reviews\ Sep 13, 2011 at 8:00 pm

Kyotokei Review


A lot of gamers can attest to finding some degree of enjoyment in the side-scrolling shoot 'em up genre, regardless of their preference. The bullet hell subgenre, on the other hand, is more of an acquired taste to most, and only a particular group of shoot 'em up fans really digs this style of crazy shooter. Unfortunately, these types of games aren't very common here in North America. Off the top of my head, three titles that come to mind that properly exude the bullet hell vibe are Blast Works, Outland, and the Bit.Trip series to a degree. As far as straight bullet hell shooters go, it's a pretty dense basket. That's why it's so refreshing to see a game like Kyotokei land on WiiWare. Obviously inspired by the stellar GameCube title Ikaruga, Kyotokei takes the basic elements necessary in bullet hell shooters and offers an impressive yet brief experience worth playing through.

It's hard for me to grasp why a developer would want to give this type of game any sort of narrative. For me, bullet hell shooters are all about the insane gameplay, and a plot really doesn't do anything to add to the experience. In Kyotokei, you play as two siblings who are trying to save the land from the clutches of an evil witch. This isn't exactly a story for the ages, and the game never really makes the plot clear. The only way to know what the heck this game is about is by checking online or reading the digital manual. Now, I'm not complaining about the addition of a story, because it's not threatening or distracting in any capacity. It's pointless, but it's there if you want it.

In Kyotokei, you take to the skies on top of your reliable winged critter and blast anything that moves. That's not all there is to it, however. Anyone who's played a side-scrolling shoot 'em up is well aware that the enemies keep on coming, and they get tougher and tougher. Kyotokei starts off simple enough, allowing you to grasp the mechanics and intuitive controls, but the difficulty amps up and gets pretty crazy almost immediately. You must dodge erratic enemies and their projectiles, which manage to fill the screen before you know it. Doing so is pretty challenging, and I found myself struggling even on the game's lowest difficulty setting.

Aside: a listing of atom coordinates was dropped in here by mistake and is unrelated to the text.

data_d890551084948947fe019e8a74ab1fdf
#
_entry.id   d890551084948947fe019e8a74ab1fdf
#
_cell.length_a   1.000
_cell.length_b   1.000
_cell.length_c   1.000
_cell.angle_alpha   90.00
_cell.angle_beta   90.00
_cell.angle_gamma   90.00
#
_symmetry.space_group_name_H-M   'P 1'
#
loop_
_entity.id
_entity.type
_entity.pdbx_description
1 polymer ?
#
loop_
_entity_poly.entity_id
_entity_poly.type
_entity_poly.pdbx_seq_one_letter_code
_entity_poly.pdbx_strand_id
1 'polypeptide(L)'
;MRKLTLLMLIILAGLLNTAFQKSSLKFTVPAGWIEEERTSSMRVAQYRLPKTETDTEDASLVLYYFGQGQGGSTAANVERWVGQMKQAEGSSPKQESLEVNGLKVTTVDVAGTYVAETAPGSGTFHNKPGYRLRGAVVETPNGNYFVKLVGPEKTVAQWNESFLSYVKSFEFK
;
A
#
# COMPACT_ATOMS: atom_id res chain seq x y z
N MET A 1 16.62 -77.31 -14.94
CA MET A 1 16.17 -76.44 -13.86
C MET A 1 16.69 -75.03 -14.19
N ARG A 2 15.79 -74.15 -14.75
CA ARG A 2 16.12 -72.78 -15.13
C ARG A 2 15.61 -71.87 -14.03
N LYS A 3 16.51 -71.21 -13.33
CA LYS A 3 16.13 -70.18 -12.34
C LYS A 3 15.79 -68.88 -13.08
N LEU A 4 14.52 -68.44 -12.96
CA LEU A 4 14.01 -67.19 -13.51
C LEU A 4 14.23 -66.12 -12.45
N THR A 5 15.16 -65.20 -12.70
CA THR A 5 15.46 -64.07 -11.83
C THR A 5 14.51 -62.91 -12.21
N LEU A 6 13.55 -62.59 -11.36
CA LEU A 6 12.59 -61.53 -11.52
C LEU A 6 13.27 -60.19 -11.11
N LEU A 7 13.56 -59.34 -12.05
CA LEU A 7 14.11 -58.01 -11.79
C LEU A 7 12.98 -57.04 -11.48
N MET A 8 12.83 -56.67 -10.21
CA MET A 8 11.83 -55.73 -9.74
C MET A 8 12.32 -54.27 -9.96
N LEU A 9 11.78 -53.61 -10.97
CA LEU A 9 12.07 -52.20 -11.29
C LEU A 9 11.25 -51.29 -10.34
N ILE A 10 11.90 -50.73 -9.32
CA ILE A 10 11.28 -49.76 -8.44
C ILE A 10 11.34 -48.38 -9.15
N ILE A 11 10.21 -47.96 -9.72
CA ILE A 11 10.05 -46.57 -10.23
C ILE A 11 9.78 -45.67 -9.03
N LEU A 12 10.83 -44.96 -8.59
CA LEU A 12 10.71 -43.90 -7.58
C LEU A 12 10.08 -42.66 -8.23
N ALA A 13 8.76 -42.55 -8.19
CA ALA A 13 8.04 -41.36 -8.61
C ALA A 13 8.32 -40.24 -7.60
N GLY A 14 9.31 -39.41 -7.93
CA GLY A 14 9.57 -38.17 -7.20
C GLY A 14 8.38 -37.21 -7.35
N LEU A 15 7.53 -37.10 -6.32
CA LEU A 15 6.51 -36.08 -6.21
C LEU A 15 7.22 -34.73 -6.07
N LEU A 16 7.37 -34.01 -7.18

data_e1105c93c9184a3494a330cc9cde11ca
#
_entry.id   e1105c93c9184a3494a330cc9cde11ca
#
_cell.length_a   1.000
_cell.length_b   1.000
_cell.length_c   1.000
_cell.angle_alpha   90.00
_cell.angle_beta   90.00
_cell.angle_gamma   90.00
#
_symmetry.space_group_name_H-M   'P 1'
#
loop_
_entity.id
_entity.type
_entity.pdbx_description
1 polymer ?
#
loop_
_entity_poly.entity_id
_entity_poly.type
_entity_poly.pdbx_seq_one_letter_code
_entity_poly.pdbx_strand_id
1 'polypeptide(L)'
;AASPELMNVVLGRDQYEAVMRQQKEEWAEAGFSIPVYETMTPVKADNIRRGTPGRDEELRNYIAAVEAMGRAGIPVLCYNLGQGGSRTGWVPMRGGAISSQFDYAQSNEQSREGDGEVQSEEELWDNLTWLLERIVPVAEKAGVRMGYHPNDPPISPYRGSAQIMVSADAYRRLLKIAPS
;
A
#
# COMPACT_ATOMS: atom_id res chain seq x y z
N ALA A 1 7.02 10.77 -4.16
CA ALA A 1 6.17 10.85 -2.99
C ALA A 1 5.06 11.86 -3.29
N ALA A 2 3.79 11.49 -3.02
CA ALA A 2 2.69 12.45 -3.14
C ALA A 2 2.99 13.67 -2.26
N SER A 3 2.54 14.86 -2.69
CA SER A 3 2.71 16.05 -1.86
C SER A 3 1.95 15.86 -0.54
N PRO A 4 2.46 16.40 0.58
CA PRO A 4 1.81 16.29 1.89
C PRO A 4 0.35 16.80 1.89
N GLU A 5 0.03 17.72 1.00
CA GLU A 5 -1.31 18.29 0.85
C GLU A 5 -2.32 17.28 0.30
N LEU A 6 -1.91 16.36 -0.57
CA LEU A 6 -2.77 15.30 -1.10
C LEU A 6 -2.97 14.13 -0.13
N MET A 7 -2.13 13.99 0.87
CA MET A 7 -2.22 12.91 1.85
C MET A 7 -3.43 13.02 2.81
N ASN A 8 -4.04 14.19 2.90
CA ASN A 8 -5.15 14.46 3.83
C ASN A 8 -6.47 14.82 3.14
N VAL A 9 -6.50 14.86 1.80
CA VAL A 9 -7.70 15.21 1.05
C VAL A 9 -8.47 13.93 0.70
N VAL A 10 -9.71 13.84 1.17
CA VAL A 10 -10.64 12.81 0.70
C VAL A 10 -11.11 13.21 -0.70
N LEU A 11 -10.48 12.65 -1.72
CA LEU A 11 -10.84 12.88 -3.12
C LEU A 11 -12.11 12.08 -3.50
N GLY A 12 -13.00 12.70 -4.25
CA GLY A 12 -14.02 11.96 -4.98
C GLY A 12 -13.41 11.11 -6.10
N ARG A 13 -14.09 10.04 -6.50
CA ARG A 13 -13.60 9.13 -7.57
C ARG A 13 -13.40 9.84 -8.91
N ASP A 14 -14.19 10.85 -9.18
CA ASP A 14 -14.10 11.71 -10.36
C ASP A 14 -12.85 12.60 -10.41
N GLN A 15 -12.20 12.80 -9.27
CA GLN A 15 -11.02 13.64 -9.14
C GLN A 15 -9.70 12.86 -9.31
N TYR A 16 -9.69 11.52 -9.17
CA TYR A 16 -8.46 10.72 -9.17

Of course, I didn't just mention Ikaruga for the sake of mentioning it. Kyotokei takes a ton of inspiration from that game. You have two types of shots, light and dark. When light is activated, you can absorb your enemies' light projectiles. Likewise, when your dark force is activated, you absorb dark projectiles. Absorbing enemy fire increases your homing attack meter. As you may have guessed, filling this meter allows you to unleash a flurry of homing shots against your opposition. The more you fill the meter, the more shots you release. Just be careful not to lose a life, because the moment you do, the meter gets emptied.

Every kill scores you some points, which should be a fair incentive for gamers who like clawing their way up the game's offline leaderboard. Personally, I don't play these types of games to get a high score; I just play them because they're tough as nails and fun as hell. Those of you who do dig the whole leaderboard thing however, will definitely want to take advantage of the combo system in Kyotokei. Killing four enemies of the same energy in a row will land you score multipliers, so be sure to exploit that mechanic to its fullest.

Switching between light and dark, gunning down baddies, and filling the screen with homing projectiles is awesome. As expected of these types of games, Kyotokei is increasingly difficult. There are only five levels, but because you're likely to spend your first few play sessions engaged in a feeling out process, don't expect to get through it very quickly. The game is tough on the Easy setting, so you can definitely expect a punishing challenge should you dare brave the Normal and Hard difficulties.

If multiple difficulties aren't enough to make you return to Kyotokei, then perhaps the game's two-player co-op is. Shooters are fun when you play them on your own, but if you find a buddy to enjoy the experience with you, you're in store for a hectic good time. It's usually fun having a second gun around to watch your back, and given the intense difficulty of Kyotokei, this is no exception.

Visually, this title doesn't offer anything particularly outstanding, but the colorful cartoon graphics do the trick. A little more enemy variety would have been welcome, as would some nicer backgrounds, but these are just minor gripes. The sound design is equally standard. Though the music certainly isn't bad, there are no memorable themes to be heard in Kyotokei. This isn't a problem, however, because neither the visuals nor the music are technically bad. They're just not that good.

Kyotokei is a fun, offbeat shooter that I would certainly recommend to shoot 'em up fans. The game caters to retro fans and gamers with an affinity for tough titles, and to those individuals I would say that this is an excellent purchase. The game is fairly short, but if you plan on getting through it, you can expect to spend a few sessions playing it. Then you can always return to try out the higher difficulties and co-op mode. For just 500 Wii Points ($5), you're getting a solid download worth playing. Don't let this rare WiiWare gem slip by unnoticed.


About The Author
David Sanchez David Sanchez is the most honest man on the internet. You can trust him because he speaks in the third person.
In This Article
From Around The Web
blog comments powered by Disqus